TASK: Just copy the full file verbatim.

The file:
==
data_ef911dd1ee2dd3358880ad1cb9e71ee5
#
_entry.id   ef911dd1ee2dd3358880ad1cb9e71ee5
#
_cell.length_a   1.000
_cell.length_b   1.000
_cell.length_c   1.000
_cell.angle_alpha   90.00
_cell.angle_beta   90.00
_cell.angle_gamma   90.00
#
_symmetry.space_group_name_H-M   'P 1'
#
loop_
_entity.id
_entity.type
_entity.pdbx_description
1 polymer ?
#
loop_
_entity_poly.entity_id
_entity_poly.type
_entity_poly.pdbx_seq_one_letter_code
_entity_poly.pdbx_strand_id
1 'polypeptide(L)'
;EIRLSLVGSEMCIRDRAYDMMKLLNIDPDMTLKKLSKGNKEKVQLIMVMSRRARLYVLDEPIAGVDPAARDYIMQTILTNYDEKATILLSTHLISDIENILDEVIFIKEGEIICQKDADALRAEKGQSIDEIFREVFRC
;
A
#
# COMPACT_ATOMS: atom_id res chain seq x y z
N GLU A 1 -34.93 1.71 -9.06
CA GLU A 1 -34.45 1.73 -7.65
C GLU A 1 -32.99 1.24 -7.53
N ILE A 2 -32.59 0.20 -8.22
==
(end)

data_ef911dd1ee2dd3358880ad1cb9e71ee5
#
_entry.id   ef911dd1ee2dd3358880ad1cb9e71ee5
#
_cell.length_a   1.000
_cell.length_b   1.000
_cell.length_c   1.000
_cell.angle_alpha   90.00
_cell.angle_beta   90.00
_cell.angle_gamma   90.00
#
_symmetry.space_group_name_H-M   'P 1'
#
loop_
_entity.id
_entity.type
_entity.pdbx_description
1 polymer ?
#
loop_
_entity_poly.entity_id
_entity_poly.type
_entity_poly.pdbx_seq_one_letter_code
_entity_poly.pdbx_strand_id
1 'polypeptide(L)'
;EIRLSLVGSEMCIRDRAYDMMKLLNIDPDMTLKKLSKGNKEKVQLIMVMSRRARLYVLDEPIAGVDPAARDYIMQTILTNYDEKATILLSTHLISDIENILDEVIFIKEGEIICQKDADALRAEKGQSIDEIFREVFRC
;
A
#
# COMPACT_ATOMS: atom_id res chain seq x y z
N GLU A 1 -34.93 1.71 -9.06
CA GLU A 1 -34.45 1.73 -7.65
C GLU A 1 -32.99 1.24 -7.53
N ILE A 2 -32.59 0.20 -8.22